That's bad, but what's even worse is the game's lack of an online mode. Lord of Arcana's boring battles might be at least a little more tolerable with friends (if nothing else, at least they'd be over quicker), but since there's no online mode, the only way players can recruit three more people to the cause is to meet up with three friends with a PSP and a copy of this game. I took statistics in college, but I'm not even going to ponder what the astronomical odds of that event actually occurring are. You probably have a better chance of being attacked by a shark while buying a winning Super Lotto ticket and enduring a direct hit from a lightning bolt—at the exact same instant.
The shame of all this is that Lord of Arcana could have been good. The Monster Hunter formula works really well, but even that franchise has flaws that a new series could address and improve upon. Lord of Arcana doesn't bother worrying about any of that though—not when it's so busy messing up things Monster Hunter already does perfectly. If the tedious combat and lack of online play didn't put you off this game, maybe the mediocre graphics, constant loading screens, the raging case of "claw hand" you'll develop from the awkward controls, or the fact that combat takes place in a weird circular arena instead of the actual environment will. If none of that does the trick, then Godspeed, my good man.
Clearly, the guys at Access Games understand that games in the Monster Hunter vein are supposed to be punishingly difficult. What they didn't get was that the soul-crushing challenge should come from the gameplay and not poor design decisions. Throwing down your PSP in anger because a boss has outsmarted you is acceptable. Tossing it aside because a fight revolves more around beating the bad game design than the actual enemy is not. Sadly, there's a lot more of the latter in Lord of Arcana… which is why you should just play Monster Hunter—even with its problematic camera—instead.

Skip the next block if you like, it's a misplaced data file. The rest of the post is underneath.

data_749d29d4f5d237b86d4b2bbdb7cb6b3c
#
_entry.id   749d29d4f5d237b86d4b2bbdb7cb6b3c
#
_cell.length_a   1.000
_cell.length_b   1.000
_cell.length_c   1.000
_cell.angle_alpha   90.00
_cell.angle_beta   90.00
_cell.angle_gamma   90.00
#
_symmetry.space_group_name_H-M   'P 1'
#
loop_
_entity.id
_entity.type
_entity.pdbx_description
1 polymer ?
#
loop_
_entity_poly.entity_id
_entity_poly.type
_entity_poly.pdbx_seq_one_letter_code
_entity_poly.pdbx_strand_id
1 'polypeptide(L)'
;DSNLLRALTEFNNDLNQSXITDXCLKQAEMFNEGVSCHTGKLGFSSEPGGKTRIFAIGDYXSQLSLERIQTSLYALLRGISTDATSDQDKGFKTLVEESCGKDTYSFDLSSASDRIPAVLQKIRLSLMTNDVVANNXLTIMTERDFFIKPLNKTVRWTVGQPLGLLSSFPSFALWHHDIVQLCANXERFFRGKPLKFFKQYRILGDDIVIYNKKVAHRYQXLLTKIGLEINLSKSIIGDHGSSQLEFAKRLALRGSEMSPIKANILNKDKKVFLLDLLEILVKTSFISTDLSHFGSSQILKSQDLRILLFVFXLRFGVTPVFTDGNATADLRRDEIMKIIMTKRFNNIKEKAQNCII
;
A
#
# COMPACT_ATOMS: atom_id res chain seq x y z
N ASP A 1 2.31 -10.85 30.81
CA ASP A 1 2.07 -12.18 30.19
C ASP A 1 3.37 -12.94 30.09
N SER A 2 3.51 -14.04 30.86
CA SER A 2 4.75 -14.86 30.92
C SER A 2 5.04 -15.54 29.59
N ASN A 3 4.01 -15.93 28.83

Disclosures: This game was obtained via publisher and reviewed on the PSP. Approximately 42 hours of play were devoted to single-player modes (completed 1 time) and 0 hours of play in multiplayer modes.
Parents: According to the ESRB, this game contains blood and gore and violence. Maybe I'm really jaded, but I don't see why Lord of Arcana earned a Mature rating. Yes, you run around killing mythical creatures with your sharply bladed weapon of choice, but it's not exactly like you're dismembering creatures and bathed in blood when it's all said and done. I'm at a loss as to why the ESRB would think you needed to be 17+ to play this game. I'd let my teens play it without hesitation. Okay, there would be hesitation, but not because of the content. I try to steer my kids away from games that aren't a lot of fun.
Deaf & Hard of Hearing: Lord of Arcana comes with full subtitles, so you'll never miss a moment of the story. The aural presentation in the game largely feels like an afterthought, so it's not as if hard of hearing gamers will miss out on much by not being able to listen to the music or sound effects.
A film critic by trade, specializing in Euro-horror, cult exploitation, and Asian action cinema, Mike has written reviews for a diverse group of print and online publications. He covers horror news, movies, books, and games at TheHorrorGeek.com and Horrorsquad.com and spent two seasons as The Horror Geek on Comedy Central's pop-culture game show, Beat the Geeks.
Mike's childhood was spent playing videogames any time he got a chance. His parents had a Pong console and his grandmother had an Atari 2600, where Mike cultivated his skills by playing hour upon hour of games like Space Invaders, Berserk, and Asteroids. From those early experiences Mike learned one thing: he loved games.
In 1999, Mike became a staff reviewer at Cinescape Magazine's website where he spent a year learning the craft of game criticism. After internal changes led to Mike leaving Cinescape in late 2000, he joined up with RPGFan in 2001 and spent several years writing reviews for them. Happy, but looking for an opportunity to expound on a wider variety of titles, Mike joined GameCritics.com and hopes to help Chi, Dale, and the rest of the GC staff bring a higher level of respect to the field of game criticism.